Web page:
Bicester BC (3,000,000 BC - 43 AD)

We are able to determine the local history of the area over the past three million years from the geological, climatic and archaeological evidence that enables us to build up an accurate picture of what our area was like during the period.

Oxfordshire was part of the Ice Age that affected the region and subsequently left its mark on the present day landscape. The warming and cooling temperature climatic phases were an important factor in determining the succession of vegetation and consequently influenced the types of flora and fauna that were suited to live in the region at such times. The county was located at the edge of the great ice sheets during the cold periods when little could survive in the frozen tundra conditions. The bones of mammoth, woolly rhinoceros, reindeer, and arctic fox are examples of cold climate creatures recovered from local quarry excavations in the area. The warmer inter glacial periods brought hippo, horses and elephants to the forests and plains of the area at that time.

Man followed the migrating herds to this country some 700,000 years ago when Britain was still linked by a land bridge to the continent. The earliest evidence of human occupation in the county dates from 400,000 years ago in the form of a single flint hand axe found at Long Hanborough. Hunter gatherers were trapping prey over 200,000 years ago on the Thames floodplain at Stanton Harcourt. The return of cold climatic conditions drove people south between 120,000 and 60,000 years ago. Neanderthal travellers are known to have crossed the county as climatic conditions improved.

Modern man arrived in the region 31,000 years ago although cold, Ice Age conditions returned some 6,000 years later and it wasn't until 11,000 years ago that visitors ventured into the Cherwell region once again.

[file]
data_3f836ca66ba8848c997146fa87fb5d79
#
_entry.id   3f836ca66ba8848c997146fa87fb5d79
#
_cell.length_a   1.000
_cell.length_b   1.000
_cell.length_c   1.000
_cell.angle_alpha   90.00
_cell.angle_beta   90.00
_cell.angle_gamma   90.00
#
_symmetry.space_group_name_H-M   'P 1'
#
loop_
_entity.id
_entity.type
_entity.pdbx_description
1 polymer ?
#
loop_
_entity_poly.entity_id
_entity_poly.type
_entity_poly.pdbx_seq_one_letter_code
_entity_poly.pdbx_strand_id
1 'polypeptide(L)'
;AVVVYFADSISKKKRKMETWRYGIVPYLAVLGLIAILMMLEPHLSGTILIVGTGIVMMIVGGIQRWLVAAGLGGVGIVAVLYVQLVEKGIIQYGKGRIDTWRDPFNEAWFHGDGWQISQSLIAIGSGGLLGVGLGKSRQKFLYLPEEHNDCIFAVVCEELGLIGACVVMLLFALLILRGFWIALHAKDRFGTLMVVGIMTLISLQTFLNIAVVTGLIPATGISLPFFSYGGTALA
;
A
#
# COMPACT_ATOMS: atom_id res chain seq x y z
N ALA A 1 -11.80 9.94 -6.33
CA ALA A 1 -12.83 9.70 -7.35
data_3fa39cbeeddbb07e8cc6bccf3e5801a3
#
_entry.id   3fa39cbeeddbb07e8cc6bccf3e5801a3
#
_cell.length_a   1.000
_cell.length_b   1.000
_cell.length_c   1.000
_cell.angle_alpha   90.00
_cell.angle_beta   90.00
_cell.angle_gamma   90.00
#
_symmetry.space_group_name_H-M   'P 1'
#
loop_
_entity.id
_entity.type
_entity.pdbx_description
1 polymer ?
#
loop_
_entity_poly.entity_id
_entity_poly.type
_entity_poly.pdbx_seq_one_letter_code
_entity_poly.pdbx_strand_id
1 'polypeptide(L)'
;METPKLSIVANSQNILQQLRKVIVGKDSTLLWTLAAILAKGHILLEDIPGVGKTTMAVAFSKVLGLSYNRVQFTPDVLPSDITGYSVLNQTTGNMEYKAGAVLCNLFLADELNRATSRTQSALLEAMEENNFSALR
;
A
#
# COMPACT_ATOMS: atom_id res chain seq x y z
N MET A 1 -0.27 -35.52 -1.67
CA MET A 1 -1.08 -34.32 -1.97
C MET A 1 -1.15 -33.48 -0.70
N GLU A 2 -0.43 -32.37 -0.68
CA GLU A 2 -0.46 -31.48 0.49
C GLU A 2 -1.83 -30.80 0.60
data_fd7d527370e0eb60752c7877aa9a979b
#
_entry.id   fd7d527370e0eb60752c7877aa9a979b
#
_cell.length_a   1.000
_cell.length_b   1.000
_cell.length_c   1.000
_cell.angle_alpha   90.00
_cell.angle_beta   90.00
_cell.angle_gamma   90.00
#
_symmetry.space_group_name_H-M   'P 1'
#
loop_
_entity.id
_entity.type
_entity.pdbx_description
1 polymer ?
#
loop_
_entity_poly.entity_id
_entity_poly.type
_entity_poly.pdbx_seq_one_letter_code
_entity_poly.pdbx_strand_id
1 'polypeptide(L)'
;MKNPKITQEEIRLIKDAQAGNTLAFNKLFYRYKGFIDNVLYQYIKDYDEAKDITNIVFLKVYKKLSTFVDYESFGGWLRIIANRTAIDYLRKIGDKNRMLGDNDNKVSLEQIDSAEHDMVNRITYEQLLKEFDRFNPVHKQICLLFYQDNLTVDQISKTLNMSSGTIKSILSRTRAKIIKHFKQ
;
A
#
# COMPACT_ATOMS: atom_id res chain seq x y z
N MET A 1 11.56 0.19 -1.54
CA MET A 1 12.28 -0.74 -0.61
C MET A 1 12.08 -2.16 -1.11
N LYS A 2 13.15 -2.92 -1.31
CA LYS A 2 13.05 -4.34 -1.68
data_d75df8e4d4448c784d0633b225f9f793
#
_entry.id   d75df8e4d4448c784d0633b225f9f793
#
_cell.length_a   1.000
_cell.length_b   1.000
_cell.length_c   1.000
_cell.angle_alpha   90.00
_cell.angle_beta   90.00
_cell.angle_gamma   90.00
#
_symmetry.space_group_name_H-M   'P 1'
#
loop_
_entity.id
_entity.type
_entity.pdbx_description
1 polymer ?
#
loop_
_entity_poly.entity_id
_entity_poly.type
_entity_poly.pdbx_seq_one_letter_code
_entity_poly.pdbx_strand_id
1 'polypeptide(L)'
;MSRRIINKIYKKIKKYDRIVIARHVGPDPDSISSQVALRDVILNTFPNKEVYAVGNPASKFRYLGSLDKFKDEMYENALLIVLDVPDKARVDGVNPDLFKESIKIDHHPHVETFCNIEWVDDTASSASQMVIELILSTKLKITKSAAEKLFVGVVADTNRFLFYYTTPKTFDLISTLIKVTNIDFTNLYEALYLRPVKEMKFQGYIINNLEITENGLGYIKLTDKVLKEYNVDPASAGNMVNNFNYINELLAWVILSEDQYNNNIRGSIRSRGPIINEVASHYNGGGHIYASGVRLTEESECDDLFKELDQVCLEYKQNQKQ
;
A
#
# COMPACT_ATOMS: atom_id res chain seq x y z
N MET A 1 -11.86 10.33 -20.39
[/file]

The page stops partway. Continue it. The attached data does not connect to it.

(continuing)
The Mesolithic Period witnessed small groups of hunters leading a nomadic life style in the ‘wild wood’ which dominated the region. Evidence for these visits was excavated at the present day Bure Park site in the form of flint tools that were left in temporary, seasonal encampments at that location. Similar finds have been recorded at Langford Village in Bicester and at other locations in the surrounding countryside. Research carried out over the last twenty years has revealed new insights in to the extent of early man's occupation of our study area. Much fresh evidence has been recorded at the scenes of new building developments in the region.

The Neolithic Period saw the population gradually begin to tame the natural environment and forest clearance paved the way for the establishment of farming. The opportunities afforded by the provision of reliable food supplies enabled permanent settlements to develop. The occupants left their mark on the landscape in the form of tombs and barrows. Aerial reconnaissance, made possible with less military flying in the area, has enabled archaeologists to identify ancient sites and subsequently investigate their significance.

The Bronze Age saw farming agricultural practices improve and develop. Field systems were established in the countryside. Settlements developed at suitable locations along spring lines, on the drier ridges and at defensive sites in the area. The advance in the technology of metal production enabled improved tools to be fashioned. Bronze Age burials in long and round barrows have been excavated at Merton Quarry and on the A41 route prior to its construction.

The Iron Age saw a further development of local settlements and the establishment of communication networks as trade in a wide variety of goods increased. Tribal boundaries were formalised such as at Aves Ditch. Conditions were not always peaceful and the development of hill forts and defended settlements illustrate the tensions apparent at this time. Rainsborough Camp provides a classic example of a local hill fort but other possible sites, including Brill and Graven Hill, are open to question. Low status settlement sites are a common feature of the local area and their function and associated activities have been investigated at Slade Farm in Bicester and at sites at Finmere and Steeple Aston. A high status settlement at Bicester Fields Farm has proved of importance due to its unique nature in the area.